How can Doctors develop their resilience and bounce back from adversity?

Screen Shot 2013-11-05 at 09.10.11

Resilience is not something that you either have or have not. It depends on the circumstances and how you handle yourself when faced with different difficulties. Knowing what kinds of things stress you and what core assumptions you have about yourself, can help you access your strengths quicker and work on your weaknesses more deliberately. For example, you might be comfortable handling negative comments from a colleague, but find it really difficult coping with rejection for a post.

Knowing this and recognising the power you have to change how you handle things, is critical to developing your resilience.

A useful tool I often use with clients is the FREE i-resilence model that helps people understand what are the key features of resilience and where their strengths and weaknesses lie within the model. The four key components of resilience in this model are:

Confidence – An important element of feeling confident is the frequency of positive and negative emotions that you experience. As I’ve written before on this blog, managing your emotions and taking time to notice and cultivate the positive can have a very beneficial impact and give you a greater sense of control.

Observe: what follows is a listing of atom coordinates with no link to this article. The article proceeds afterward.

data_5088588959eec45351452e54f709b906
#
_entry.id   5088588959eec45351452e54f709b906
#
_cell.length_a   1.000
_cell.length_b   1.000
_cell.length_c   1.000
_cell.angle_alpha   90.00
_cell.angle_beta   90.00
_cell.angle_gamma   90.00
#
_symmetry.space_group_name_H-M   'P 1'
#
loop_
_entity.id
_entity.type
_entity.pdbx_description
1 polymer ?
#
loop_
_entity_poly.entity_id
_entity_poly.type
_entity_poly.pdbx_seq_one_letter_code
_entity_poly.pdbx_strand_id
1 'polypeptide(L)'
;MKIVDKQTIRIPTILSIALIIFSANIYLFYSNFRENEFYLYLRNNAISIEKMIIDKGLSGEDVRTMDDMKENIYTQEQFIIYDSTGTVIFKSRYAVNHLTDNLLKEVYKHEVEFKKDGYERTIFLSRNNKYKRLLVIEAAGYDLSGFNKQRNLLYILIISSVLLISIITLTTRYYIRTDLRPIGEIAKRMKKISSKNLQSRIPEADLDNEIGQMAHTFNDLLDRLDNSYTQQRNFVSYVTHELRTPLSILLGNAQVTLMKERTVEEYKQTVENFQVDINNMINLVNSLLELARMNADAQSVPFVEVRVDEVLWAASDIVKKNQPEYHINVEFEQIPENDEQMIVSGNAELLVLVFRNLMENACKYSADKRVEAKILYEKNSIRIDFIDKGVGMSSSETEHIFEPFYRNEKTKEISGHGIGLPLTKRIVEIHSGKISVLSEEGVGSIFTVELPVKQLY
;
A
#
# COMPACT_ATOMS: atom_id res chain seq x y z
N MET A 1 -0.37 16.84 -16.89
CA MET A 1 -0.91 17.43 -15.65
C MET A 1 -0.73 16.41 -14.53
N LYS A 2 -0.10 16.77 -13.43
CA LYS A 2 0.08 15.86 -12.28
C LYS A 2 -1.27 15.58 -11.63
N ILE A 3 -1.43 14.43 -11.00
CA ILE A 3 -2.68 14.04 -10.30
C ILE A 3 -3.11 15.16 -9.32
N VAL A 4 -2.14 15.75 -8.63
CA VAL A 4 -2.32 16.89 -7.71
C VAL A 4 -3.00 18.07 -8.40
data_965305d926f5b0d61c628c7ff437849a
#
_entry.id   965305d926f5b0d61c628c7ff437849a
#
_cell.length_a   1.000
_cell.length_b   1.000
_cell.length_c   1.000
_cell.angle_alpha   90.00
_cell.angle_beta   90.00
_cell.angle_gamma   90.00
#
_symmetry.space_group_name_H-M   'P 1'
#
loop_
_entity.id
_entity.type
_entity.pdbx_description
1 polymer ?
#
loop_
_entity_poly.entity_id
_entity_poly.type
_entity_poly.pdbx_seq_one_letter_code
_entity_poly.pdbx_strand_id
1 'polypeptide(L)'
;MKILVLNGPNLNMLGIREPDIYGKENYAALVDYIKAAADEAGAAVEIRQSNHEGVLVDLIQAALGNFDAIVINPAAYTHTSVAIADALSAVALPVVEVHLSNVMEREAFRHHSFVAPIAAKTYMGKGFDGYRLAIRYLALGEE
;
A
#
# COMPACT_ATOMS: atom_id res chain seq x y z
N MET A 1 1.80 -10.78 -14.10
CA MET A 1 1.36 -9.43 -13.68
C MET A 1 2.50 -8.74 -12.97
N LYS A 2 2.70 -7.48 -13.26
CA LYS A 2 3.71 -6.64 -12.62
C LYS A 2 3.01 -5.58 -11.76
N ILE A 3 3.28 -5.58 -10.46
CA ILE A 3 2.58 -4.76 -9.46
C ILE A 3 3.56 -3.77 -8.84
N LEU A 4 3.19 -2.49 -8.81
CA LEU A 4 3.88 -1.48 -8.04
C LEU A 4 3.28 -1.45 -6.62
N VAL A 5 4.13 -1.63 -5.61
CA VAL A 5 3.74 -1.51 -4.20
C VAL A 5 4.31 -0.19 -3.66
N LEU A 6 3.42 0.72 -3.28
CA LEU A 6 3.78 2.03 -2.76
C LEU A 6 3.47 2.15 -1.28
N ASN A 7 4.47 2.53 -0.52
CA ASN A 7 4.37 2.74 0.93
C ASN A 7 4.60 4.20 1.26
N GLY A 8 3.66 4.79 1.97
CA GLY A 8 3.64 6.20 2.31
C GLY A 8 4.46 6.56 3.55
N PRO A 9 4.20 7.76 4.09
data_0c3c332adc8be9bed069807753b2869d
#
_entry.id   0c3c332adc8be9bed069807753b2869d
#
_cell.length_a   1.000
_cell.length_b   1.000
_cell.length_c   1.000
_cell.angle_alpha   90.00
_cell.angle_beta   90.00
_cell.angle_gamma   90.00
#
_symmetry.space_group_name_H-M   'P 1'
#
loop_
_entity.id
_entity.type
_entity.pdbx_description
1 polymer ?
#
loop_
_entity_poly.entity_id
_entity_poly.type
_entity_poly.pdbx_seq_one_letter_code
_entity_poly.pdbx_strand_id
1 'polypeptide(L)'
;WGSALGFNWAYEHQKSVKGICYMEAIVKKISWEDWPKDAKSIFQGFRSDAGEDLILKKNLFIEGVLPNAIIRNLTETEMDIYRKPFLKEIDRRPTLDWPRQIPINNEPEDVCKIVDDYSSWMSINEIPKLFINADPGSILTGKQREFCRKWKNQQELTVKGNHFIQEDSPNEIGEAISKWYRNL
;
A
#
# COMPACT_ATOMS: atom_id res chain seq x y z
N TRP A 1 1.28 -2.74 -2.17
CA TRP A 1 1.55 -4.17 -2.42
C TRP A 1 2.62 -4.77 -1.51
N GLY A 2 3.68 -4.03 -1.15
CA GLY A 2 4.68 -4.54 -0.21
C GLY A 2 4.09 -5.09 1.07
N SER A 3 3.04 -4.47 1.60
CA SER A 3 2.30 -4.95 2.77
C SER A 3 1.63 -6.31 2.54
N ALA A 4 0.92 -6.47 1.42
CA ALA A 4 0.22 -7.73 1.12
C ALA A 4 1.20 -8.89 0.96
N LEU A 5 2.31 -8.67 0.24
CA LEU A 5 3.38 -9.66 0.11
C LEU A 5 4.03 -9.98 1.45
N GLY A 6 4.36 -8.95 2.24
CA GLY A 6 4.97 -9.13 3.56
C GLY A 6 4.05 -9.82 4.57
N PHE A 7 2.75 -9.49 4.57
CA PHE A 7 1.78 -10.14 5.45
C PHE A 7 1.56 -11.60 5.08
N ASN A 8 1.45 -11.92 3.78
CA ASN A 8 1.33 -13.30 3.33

Social Support – Constantly coping on your own is not healthy. We all need help and cultivating strong bonds at work and at home is important. Nurturing your relationships and investing time in others will help you and allow you gain perspective on situations.

Adaptability – Accepting the fact that lots of things are out of our control (especially in the NHS) is part of our adaptability. Moving on and recovering from unexpected outcomes can mean you don’t stay angry or frustrated with situations for too long.

Purposefulness – Knowing what you are here for and what gets you out of bed in the morning. A big part of this is your personal values so assessing and identifying what your core values are will help you drive your behaviour and performance more deliberately.

Screen Shot 2013-11-05 at 12.08.15

Why not access this tool for free and reflect on how resilient you are and what you want to get better at? I’d be happy to talk over your results with you. Contact me on 0754 0593476 or email me on alexishutson@yahoo.com

Lack of resilience predisposes you to burnout, it increases your predisposition toward stress, which causes you to go into a deeper hole. You feel like what you are doing is not worthwhile, and you have a sense of disengagement toward your work.” Amit Sood, M.D.

Leave a Reply

Your email address will not be published. Required fields are marked *

Comment Spam Protection by WP-SpamFree